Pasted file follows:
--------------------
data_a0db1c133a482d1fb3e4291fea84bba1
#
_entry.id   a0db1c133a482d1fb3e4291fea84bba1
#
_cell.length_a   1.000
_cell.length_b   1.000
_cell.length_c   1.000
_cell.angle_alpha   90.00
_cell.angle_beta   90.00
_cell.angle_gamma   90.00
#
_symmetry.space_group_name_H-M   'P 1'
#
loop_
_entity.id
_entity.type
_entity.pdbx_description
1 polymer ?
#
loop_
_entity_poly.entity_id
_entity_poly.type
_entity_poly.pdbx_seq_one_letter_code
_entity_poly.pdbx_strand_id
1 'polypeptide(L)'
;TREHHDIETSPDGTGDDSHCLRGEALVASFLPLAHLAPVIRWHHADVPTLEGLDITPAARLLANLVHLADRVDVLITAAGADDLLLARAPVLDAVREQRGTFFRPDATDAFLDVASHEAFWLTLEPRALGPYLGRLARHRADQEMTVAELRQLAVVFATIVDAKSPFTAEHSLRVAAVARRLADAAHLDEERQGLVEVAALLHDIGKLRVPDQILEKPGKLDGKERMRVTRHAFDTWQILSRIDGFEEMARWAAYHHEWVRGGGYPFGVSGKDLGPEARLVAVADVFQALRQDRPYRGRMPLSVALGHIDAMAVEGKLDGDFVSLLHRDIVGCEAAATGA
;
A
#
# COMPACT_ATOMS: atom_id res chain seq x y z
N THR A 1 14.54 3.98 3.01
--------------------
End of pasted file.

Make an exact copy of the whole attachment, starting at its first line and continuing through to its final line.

data_a0db1c133a482d1fb3e4291fea84bba1
#
_entry.id   a0db1c133a482d1fb3e4291fea84bba1
#
_cell.length_a   1.000
_cell.length_b   1.000
_cell.length_c   1.000
_cell.angle_alpha   90.00
_cell.angle_beta   90.00
_cell.angle_gamma   90.00
#
_symmetry.space_group_name_H-M   'P 1'
#
loop_
_entity.id
_entity.type
_entity.pdbx_description
1 polymer ?
#
loop_
_entity_poly.entity_id
_entity_poly.type
_entity_poly.pdbx_seq_one_letter_code
_entity_poly.pdbx_strand_id
1 'polypeptide(L)'
;TREHHDIETSPDGTGDDSHCLRGEALVASFLPLAHLAPVIRWHHADVPTLEGLDITPAARLLANLVHLADRVDVLITAAGADDLLLARAPVLDAVREQRGTFFRPDATDAFLDVASHEAFWLTLEPRALGPYLGRLARHRADQEMTVAELRQLAVVFATIVDAKSPFTAEHSLRVAAVARRLADAAHLDEERQGLVEVAALLHDIGKLRVPDQILEKPGKLDGKERMRVTRHAFDTWQILSRIDGFEEMARWAAYHHEWVRGGGYPFGVSGKDLGPEARLVAVADVFQALRQDRPYRGRMPLSVALGHIDAMAVEGKLDGDFVSLLHRDIVGCEAAATGA
;
A
#
# COMPACT_ATOMS: atom_id res chain seq x y z
N THR A 1 14.54 3.98 3.01